It’s the day of days. Opening Day in baseball. Last call for men’s college basketball. A happy Cinco de Mayo to you, too, just one month from today. Tonight in Indy, it’s Butler-Duke. We all know where Al McGuire would stand on this one: America’s Bulldogs, not the aristocratic Blue Devils. A no-brainer.

We’ll see.

For now, a few more Al-isms, including one close to my heart as a sportswriter, a father of two grown daughters and a staunch Title IX advocate:

In 1965, when Al’s Marquette team went to Peoria, Ill., to play Bradley University, the press corps included Barbara Roncke. She was the first female sports editor of the student paper, the Marquette Tribune. She was also being denied a seat on press row — at least until Al found out and confronted an arena official before the opening tipoff:

“She doesn’t sit in the press row, we don’t play this game.”

Roncke got her seat, and the game went on.

Roncke was able to return the favor. Although Al loved the spotlight — “I don’t really know what it is not to be a celebrity. I like to have smoke rings blown at me” — there were times when he needed to chill. One such time: a Marquette game in Kentucky, when Al bumped into Roncke on the day of the game. He asked her what she was doing
later before tipoff; Roncke replied she was going sightseeing.

“Good,” Al said. “Give me the key to your room. I want to hide out.”

And so he did.

Here’s the sartorial Al on his 1977 team’s late-season resurgence, after beating Cincinnati in the Midwest Regional enroute to the NCAA title:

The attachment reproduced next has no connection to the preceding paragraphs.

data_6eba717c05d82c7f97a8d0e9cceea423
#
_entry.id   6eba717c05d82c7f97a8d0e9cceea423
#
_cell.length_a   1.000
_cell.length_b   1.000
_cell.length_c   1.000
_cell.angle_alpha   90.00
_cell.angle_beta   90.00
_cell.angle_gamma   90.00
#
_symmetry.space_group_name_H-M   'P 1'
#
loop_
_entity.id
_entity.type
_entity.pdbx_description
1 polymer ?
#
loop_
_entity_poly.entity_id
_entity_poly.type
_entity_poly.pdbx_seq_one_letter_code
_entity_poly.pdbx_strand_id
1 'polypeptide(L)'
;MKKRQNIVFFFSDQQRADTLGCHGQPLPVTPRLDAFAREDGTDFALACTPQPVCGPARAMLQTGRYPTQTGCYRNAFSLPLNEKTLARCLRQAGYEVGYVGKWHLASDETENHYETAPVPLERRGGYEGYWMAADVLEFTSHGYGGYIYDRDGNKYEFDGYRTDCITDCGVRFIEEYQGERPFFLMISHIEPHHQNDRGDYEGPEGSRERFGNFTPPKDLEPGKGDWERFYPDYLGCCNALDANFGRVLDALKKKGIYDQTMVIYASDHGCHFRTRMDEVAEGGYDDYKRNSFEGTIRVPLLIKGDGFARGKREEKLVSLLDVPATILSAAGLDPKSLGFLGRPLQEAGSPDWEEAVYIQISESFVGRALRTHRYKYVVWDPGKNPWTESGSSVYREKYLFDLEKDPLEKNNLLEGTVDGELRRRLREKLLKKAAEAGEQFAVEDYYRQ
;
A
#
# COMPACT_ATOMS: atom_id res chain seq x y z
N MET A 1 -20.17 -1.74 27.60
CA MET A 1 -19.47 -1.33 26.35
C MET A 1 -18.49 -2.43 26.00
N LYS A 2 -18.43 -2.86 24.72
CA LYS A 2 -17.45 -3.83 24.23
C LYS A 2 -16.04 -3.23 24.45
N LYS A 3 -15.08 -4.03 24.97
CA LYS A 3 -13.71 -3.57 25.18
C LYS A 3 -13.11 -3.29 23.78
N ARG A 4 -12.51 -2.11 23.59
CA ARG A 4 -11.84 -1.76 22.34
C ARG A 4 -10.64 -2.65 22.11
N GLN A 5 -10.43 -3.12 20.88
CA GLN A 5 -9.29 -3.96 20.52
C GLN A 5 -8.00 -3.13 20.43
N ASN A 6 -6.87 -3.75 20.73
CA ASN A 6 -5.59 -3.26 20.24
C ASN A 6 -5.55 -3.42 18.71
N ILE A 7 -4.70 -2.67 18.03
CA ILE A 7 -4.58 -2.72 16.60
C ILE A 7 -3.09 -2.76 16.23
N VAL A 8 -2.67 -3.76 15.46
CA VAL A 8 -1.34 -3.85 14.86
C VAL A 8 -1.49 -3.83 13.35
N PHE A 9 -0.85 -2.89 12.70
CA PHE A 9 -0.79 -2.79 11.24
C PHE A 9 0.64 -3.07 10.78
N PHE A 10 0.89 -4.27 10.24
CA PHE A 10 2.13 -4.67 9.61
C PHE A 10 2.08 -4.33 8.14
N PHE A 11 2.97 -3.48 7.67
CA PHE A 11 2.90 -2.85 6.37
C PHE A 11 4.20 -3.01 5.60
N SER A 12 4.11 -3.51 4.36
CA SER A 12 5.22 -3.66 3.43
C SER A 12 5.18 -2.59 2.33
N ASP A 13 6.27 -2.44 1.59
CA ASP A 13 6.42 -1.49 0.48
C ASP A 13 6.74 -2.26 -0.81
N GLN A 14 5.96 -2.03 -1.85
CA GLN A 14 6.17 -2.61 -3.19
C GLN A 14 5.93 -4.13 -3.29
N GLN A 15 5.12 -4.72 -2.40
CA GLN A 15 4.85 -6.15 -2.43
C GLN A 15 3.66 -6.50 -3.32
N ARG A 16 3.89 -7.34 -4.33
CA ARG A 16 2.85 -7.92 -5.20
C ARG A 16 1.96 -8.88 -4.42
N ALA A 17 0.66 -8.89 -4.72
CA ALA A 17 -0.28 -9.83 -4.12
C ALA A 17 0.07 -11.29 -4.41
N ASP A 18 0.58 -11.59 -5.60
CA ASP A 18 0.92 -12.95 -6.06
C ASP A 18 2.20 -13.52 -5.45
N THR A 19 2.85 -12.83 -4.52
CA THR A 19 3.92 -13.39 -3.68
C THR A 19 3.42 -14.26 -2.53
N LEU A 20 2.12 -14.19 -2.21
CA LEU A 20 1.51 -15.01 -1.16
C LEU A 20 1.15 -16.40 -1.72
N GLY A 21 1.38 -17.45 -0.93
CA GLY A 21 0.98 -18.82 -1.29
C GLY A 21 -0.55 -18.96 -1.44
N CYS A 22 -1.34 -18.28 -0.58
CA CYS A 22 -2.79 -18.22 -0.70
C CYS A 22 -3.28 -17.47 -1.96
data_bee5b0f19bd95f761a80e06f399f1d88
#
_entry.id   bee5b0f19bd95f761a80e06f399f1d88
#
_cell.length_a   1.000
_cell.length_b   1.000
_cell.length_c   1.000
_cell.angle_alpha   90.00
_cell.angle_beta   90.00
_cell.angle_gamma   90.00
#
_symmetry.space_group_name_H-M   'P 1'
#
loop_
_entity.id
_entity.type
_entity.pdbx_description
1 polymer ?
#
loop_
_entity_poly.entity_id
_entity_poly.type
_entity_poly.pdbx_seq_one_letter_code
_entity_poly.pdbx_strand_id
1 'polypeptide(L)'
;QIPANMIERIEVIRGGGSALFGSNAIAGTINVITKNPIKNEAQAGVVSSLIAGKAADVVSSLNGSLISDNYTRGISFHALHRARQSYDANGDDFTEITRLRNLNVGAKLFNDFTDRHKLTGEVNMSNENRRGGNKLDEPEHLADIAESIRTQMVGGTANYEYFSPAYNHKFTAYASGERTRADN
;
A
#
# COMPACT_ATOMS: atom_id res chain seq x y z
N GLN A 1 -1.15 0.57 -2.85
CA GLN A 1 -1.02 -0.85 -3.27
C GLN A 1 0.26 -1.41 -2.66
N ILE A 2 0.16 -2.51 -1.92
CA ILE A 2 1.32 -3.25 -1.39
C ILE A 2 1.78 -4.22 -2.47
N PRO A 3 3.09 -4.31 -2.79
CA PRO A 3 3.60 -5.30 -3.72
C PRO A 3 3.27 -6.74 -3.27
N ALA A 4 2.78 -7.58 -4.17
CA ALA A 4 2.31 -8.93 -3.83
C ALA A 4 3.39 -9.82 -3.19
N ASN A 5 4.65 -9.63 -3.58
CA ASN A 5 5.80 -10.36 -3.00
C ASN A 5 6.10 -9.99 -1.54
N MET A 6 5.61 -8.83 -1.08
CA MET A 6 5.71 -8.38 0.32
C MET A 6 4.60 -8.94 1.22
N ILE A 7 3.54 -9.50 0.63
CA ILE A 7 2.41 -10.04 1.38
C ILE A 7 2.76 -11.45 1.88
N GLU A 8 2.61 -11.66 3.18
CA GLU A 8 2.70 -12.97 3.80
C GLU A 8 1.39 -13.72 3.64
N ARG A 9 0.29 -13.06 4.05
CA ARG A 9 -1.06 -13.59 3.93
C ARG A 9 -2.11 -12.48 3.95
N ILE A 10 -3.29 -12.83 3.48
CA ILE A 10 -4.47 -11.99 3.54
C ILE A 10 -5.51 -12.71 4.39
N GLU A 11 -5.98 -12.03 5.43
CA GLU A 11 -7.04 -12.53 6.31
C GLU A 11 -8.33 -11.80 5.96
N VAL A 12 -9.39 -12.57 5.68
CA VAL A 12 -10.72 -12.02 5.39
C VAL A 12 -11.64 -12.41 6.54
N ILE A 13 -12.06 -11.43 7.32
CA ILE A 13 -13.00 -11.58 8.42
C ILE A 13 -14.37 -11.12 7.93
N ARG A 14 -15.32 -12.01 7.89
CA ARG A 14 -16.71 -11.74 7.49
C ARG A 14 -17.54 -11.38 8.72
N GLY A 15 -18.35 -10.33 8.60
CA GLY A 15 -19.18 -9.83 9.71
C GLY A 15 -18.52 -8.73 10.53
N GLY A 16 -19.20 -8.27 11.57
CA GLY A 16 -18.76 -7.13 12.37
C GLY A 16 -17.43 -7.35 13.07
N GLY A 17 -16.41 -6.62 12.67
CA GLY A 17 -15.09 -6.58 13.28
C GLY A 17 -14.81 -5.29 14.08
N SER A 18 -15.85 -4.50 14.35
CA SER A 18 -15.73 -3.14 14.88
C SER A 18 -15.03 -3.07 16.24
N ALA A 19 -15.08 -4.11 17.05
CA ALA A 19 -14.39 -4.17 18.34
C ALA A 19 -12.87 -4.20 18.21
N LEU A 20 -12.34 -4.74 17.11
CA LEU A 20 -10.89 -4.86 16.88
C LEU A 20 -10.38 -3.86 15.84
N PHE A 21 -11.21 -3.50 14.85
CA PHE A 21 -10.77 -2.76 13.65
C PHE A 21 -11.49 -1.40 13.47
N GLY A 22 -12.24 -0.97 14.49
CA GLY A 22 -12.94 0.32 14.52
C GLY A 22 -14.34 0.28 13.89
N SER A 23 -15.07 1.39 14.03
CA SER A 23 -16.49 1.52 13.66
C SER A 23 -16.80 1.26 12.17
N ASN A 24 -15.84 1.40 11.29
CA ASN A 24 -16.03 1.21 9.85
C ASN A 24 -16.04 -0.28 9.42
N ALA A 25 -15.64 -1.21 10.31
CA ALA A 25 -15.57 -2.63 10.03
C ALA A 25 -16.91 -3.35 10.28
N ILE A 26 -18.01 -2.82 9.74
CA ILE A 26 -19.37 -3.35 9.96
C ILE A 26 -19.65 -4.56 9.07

“There is no way they could defense my lucky suit. They tried to steal it but we got it back. It’s not lucky at home, but it is on the road. It’s made of traveling threads.”

McGuire wore the same suit twice in Atlanta, where his Warriors edged North Carolina-Charlotte in the Final Four semis and then beat North Carolina in the championship game. And then he retired, having won his first NCAA title in his last game as a coach.

“I was the Houdini who did his disappearing act. I know that 85 percent of me is buffalo chips and the other 15 percent is rare talent. I’d stay in that 15 percent in the mental toughness, the media, keeping an eye on the elephant, not the mice, and extending the life of the extinct kiwi bird, which is nocturnal.”

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Jack Wilkinson

Jack Wilkinson

Jack Wilkinson has written about sports professionally for 37 years, but his career began in his hometown of Lynbrook, N.Y., on Long Island. His elementary school paper, the Marion Street Chatterbox, is the coolest-named paper he's ever worked for. Thank you, Mrs. Roseanne Waldstein, the school librarian and Chatterbox advisor. Jack worked at Newsday while a senior at Hofstra University, and later for the Miami News, Chicago Daily News, New York Daily News and, after moving to Atlanta in 1983, the local rag. A three-time Georgia Sportswriter of the Year, he gleefully took a buyout in June, 2007. Jack's written six books. The latest, "Of Mikes and Men -- A Lifetime of Braves Baseball," is the recently-released autobiography of co-author Pete Van Wieren. Published by Triumph Books of Chicago, "Of Mikes and Men" is now available at Borders, Barnes & Noble, Manuel's Tavern and other fine book outlets everywhere.